Smog Check in Hawaii
Hawaii Vehicle Safety Inspections
At this point in time there are no set emissions standards and tests for vehicles in Hawaii.
Other than the volcanic "vog," Hawaii's breezy location in the middle of the Pacific and the rather small population keeps the air quality in relatively good shape. As a matter of fact, Honolulu consistently ranks as one of the cities with the least ozone air pollution.
Plus, with the massive number of scooters and mopeds about, residents tend to be on the low-emissions side in many cases anyway and gas prices are so elevated that many people simply buy efficient (and by correlation, low-emissions) vehicles out of necessity.
So for now, you need to only get a vehicle safety inspection to register your car―your vehicle does not have to pass an emissions test.
Along with current vehicle registrations stickers and proof of car insurance, you'll also need your current safety inspection certificate/sticker when driving your passenger vehicle, motorcycle, or light truck in Hawaii.
Before you can renew your vehicle registration each year, you'll need to take your vehicle to an inspection station to pass a safety inspection. You must get your vehicle inspected once every year and you must meet all Hawaii safety inspection requirements.
Typically, you can complete your vehicle safety inspection at your local Hawaii DMV office or at any authorized safety inspection location throughout your county.
Contact your local Hawaii county clerk for information about vehicle safety inspection hours and locations.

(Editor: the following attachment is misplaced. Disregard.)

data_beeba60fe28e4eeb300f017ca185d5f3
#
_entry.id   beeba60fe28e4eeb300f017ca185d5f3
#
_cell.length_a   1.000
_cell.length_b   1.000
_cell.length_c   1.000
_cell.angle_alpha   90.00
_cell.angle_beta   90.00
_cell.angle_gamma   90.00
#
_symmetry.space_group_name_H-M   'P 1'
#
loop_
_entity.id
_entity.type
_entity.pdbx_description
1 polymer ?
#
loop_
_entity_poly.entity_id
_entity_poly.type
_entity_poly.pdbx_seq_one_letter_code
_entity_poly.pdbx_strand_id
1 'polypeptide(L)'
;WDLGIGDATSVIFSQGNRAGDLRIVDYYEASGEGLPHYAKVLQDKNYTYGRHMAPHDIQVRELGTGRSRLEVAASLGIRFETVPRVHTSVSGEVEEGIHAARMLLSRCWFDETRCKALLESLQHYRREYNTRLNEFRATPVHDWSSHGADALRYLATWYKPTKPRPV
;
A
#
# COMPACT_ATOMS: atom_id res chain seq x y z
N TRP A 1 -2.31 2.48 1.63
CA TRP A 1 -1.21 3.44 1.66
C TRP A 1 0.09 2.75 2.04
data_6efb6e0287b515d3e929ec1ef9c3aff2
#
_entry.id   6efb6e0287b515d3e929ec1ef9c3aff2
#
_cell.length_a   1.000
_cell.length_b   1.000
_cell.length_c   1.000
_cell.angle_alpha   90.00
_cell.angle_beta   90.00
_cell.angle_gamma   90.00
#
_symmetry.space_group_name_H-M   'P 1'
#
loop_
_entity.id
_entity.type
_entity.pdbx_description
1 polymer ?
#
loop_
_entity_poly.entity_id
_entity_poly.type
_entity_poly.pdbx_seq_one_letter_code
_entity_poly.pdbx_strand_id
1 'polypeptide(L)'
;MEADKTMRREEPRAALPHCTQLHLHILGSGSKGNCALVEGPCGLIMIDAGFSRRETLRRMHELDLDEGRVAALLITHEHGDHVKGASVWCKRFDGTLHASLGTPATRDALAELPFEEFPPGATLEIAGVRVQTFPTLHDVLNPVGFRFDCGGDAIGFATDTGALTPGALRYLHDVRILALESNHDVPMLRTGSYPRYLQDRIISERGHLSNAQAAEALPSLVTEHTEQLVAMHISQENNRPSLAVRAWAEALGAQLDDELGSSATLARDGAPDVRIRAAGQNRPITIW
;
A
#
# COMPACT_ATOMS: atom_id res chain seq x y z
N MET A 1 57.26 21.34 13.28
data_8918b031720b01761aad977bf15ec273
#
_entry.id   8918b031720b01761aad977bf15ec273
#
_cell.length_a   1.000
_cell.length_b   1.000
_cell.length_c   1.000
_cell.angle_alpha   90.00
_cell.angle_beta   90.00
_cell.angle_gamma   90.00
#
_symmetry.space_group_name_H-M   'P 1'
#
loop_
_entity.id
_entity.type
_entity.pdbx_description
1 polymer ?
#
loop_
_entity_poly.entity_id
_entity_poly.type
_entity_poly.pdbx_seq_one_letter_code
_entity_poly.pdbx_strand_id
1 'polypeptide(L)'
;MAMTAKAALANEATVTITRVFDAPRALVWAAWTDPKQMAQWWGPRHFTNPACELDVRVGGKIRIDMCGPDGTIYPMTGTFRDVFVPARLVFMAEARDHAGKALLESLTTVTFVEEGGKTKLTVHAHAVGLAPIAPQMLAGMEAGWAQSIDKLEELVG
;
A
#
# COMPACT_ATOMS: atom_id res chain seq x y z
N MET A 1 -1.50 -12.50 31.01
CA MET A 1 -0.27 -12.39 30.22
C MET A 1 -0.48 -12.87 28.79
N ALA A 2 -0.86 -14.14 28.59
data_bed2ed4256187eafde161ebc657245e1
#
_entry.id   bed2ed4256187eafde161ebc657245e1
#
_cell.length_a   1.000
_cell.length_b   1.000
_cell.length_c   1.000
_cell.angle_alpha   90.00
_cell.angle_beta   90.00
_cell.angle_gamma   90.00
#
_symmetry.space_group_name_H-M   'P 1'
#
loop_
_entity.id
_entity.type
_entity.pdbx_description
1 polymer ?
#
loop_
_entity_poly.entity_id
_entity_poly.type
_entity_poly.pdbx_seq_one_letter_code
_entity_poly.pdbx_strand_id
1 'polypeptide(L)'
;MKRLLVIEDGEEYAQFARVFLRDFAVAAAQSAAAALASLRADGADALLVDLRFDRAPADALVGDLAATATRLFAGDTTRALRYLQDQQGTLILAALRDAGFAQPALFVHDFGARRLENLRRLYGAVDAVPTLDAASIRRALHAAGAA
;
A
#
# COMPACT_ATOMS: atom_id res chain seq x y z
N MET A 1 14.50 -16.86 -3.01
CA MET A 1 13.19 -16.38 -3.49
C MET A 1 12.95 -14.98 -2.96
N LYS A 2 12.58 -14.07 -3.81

Before a licensed inspection technician can begin the inspection, you'll typically need to provide:
- Proof of your car insurance policy.
- Proof of your vehicle registration.
- Payment for the safety inspection.
Once your vehicle passes the safety inspection, your vehicle's information will typically be updated on the state database electronically and you'll receive a safety inspection certificate.
Hawaii Safety Inspection Details
During your Hawaii vehicle safety inspection, the authorized technician will check a variety of items on your vehicle including:
- The vehicle's body, fenders, and bumpers.
- The battery and wiring.
- The vehicle's brake system and suspension.
- The doors, hood, and trunk latches and components.
- The drive train.
- The fuel, intake, and exhaust systems.
- The mirrors, lamps, and reflectors.
- The seat belts and restraint systems.
- The tires and wheels.
If any of the components do not function or appear to be damaged, your vehicle will likely not pass the safety inspection.
Additionally, the safety inspection technician will visually verify your car insurance information, vehicle identification number (VIN), and license plates.
For a complete list of what components of your vehicle will be inspected and which criteria will determine a safety inspection failure, you can download and read the Periodic Motor Vehicle Inspection Manual for Inspectors of Passenger Cars and Light Trucks, which is available on the Hawaii Department of Transportation website.
If you have any questions about the periodic vehicle safety inspection program, please contact your local Hawaii county clerk office.
Although Hawaii does not require emissions tests, you still might be able to take advantage of other perks specific to eco-friendly driving such as tax breaks and auto insurance discounts. Learn more on our page on green driver incentives.
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